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Helping An Opponent Up

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This resource stems from a question submitted to the Ask PCA blog. Responses come from our experts including PCA Trainers, who lead live group workshops for coaches, parents, administrators and student-athletes.

"I see it less and less these days...a good, hard-hitting tackle followed by the defensive player assisting the ball carrier to his feet. The norm is more of aggression and celebration -- both have their place in football -- but what ever happened to helping an opponent to his feet as a show of respect? Is it just me, or are coaches no longer teaching this small gesture of sportsmanship to our young athletes?"

PCA Response By David Jacobson (@CoachDaveJake), PCA Trainer & Senior Marketing Communications and Content Manager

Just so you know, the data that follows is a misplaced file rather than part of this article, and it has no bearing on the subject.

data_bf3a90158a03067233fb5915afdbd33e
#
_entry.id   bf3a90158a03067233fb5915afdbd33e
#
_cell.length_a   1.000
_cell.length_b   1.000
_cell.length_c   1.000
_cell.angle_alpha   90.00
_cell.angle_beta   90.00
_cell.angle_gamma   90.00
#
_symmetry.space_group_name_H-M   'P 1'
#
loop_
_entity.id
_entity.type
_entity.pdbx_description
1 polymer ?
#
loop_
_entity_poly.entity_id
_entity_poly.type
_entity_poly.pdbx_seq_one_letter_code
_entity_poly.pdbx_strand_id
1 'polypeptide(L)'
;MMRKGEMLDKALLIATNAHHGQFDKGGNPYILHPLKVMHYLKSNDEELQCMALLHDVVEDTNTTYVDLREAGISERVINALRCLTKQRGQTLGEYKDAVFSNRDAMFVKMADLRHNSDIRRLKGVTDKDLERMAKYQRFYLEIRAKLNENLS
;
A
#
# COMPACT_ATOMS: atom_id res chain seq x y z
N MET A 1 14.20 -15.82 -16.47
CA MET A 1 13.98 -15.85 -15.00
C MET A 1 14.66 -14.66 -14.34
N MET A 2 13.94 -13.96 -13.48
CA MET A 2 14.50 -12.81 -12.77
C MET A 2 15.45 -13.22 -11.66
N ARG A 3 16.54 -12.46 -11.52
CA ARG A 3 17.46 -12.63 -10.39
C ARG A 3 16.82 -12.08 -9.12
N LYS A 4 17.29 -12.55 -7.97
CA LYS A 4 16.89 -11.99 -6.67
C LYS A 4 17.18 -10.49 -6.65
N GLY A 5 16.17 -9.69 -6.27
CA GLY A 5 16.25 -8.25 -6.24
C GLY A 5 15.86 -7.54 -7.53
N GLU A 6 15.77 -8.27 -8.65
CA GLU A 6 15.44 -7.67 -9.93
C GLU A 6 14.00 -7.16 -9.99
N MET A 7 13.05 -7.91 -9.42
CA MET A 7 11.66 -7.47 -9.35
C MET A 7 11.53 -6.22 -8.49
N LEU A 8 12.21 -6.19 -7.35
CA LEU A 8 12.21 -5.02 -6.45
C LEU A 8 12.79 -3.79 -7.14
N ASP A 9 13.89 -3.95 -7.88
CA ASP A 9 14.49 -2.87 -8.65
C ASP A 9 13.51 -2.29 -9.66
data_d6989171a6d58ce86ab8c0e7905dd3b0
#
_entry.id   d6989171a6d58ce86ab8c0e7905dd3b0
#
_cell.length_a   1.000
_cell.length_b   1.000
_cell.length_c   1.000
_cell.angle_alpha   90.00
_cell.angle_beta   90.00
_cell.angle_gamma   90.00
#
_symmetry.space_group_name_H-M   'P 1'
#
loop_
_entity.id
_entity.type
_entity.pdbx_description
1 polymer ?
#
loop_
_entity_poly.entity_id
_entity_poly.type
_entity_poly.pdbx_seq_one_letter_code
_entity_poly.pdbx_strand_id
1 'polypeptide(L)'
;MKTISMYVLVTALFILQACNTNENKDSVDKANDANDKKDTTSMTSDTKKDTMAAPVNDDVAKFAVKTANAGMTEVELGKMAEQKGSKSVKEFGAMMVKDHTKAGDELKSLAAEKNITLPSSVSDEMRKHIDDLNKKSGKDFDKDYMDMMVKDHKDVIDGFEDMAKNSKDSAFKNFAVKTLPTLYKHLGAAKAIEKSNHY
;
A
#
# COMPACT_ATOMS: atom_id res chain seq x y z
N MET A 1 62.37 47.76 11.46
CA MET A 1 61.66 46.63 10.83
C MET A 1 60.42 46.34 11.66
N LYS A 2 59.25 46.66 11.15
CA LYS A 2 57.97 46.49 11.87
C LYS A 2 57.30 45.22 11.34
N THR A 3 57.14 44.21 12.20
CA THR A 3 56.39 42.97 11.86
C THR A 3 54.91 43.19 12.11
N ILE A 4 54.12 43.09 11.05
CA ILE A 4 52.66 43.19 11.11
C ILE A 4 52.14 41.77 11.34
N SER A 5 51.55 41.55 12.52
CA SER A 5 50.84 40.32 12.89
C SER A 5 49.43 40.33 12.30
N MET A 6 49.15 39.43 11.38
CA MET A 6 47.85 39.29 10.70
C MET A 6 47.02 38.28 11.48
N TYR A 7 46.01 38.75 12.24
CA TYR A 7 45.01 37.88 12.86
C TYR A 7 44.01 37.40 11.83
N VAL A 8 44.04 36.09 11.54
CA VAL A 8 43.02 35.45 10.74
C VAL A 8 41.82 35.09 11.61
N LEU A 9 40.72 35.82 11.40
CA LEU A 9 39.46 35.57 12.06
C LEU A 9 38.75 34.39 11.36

Televised sports are ruled by financial concerns tied to winning, which means that players and teams strive for every competitive edge available. To many players, that means leaving their opponents sprawled on the floor or field, whether as a show of dominance or a conservation of physical energy that will be needed later in the game.

It can be argued that helping opponents up requires even greater strength than knocking them down. That show of strength also can contribute to a competitive edge. More importantly, helping opponents up shows strength of character. It demonstrates a player's commitment to Honoring the Game and often a set of impressive personal values that carries over beyond the field.

Perhaps helping opponents up happens less often than in decades past. However, there are still plenty of examples in televised sports.

Download a printable version of this resource, including any additional commentary from PCA, by clicking the PDF below. To read more questions and answers like this, or to submit your own question to the Ask PCA blog, click here.

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